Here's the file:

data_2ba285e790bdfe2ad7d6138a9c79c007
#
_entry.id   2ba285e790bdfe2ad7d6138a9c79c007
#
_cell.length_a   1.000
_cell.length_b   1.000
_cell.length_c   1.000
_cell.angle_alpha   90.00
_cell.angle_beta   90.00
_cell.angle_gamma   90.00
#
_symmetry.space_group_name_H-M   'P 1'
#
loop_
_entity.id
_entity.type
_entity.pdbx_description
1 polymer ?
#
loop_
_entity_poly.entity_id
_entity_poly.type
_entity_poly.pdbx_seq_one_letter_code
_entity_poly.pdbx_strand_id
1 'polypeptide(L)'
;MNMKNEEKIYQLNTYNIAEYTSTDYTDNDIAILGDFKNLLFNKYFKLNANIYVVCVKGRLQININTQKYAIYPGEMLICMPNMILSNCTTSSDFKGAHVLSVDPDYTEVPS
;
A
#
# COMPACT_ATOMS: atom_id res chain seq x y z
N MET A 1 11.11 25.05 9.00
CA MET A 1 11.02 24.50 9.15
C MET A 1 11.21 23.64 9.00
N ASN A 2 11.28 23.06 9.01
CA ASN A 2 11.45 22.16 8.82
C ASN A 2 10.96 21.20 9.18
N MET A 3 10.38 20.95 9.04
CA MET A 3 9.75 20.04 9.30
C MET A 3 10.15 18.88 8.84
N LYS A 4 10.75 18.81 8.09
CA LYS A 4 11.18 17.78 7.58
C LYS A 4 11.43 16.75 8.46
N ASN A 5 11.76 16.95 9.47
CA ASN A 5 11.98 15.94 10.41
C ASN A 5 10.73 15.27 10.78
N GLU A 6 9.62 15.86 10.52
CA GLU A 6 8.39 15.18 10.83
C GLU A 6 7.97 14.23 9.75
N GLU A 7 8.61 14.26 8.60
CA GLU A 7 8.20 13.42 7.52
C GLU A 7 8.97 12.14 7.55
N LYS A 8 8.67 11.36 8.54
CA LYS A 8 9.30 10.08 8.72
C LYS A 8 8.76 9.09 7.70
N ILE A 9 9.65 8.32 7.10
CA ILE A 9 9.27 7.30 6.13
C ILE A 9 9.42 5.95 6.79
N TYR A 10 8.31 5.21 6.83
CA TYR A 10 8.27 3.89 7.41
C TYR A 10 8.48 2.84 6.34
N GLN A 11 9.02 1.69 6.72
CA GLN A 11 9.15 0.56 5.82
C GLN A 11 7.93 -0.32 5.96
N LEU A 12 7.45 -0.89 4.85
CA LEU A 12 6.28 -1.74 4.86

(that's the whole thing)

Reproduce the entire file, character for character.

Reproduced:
data_2ba285e790bdfe2ad7d6138a9c79c007
#
_entry.id   2ba285e790bdfe2ad7d6138a9c79c007
#
_cell.length_a   1.000
_cell.length_b   1.000
_cell.length_c   1.000
_cell.angle_alpha   90.00
_cell.angle_beta   90.00
_cell.angle_gamma   90.00
#
_symmetry.space_group_name_H-M   'P 1'
#
loop_
_entity.id
_entity.type
_entity.pdbx_description
1 polymer ?
#
loop_
_entity_poly.entity_id
_entity_poly.type
_entity_poly.pdbx_seq_one_letter_code
_entity_poly.pdbx_strand_id
1 'polypeptide(L)'
;MNMKNEEKIYQLNTYNIAEYTSTDYTDNDIAILGDFKNLLFNKYFKLNANIYVVCVKGRLQININTQKYAIYPGEMLICMPNMILSNCTTSSDFKGAHVLSVDPDYTEVPS
;
A
#
# COMPACT_ATOMS: atom_id res chain seq x y z
N MET A 1 11.11 25.05 9.00
CA MET A 1 11.02 24.50 9.15
C MET A 1 11.21 23.64 9.00
N ASN A 2 11.28 23.06 9.01
CA ASN A 2 11.45 22.16 8.82
C ASN A 2 10.96 21.20 9.18
N MET A 3 10.38 20.95 9.04
CA MET A 3 9.75 20.04 9.30
C MET A 3 10.15 18.88 8.84
N LYS A 4 10.75 18.81 8.09
CA LYS A 4 11.18 17.78 7.58
C LYS A 4 11.43 16.75 8.46
N ASN A 5 11.76 16.95 9.47
CA ASN A 5 11.98 15.94 10.41
C ASN A 5 10.73 15.27 10.78
N GLU A 6 9.62 15.86 10.52
CA GLU A 6 8.39 15.18 10.83
C GLU A 6 7.97 14.23 9.75
N GLU A 7 8.61 14.26 8.60
CA GLU A 7 8.20 13.42 7.52
C GLU A 7 8.97 12.14 7.55
N LYS A 8 8.67 11.36 8.54
CA LYS A 8 9.30 10.08 8.72
C LYS A 8 8.76 9.09 7.70
N ILE A 9 9.65 8.32 7.10
CA ILE A 9 9.27 7.30 6.13
C ILE A 9 9.42 5.95 6.79
N TYR A 10 8.31 5.21 6.83
CA TYR A 10 8.27 3.89 7.41
C TYR A 10 8.48 2.84 6.34
N GLN A 11 9.02 1.69 6.72
CA GLN A 11 9.15 0.56 5.82
C GLN A 11 7.93 -0.32 5.96
N LEU A 12 7.45 -0.89 4.85
CA LEU A 12 6.28 -1.74 4.86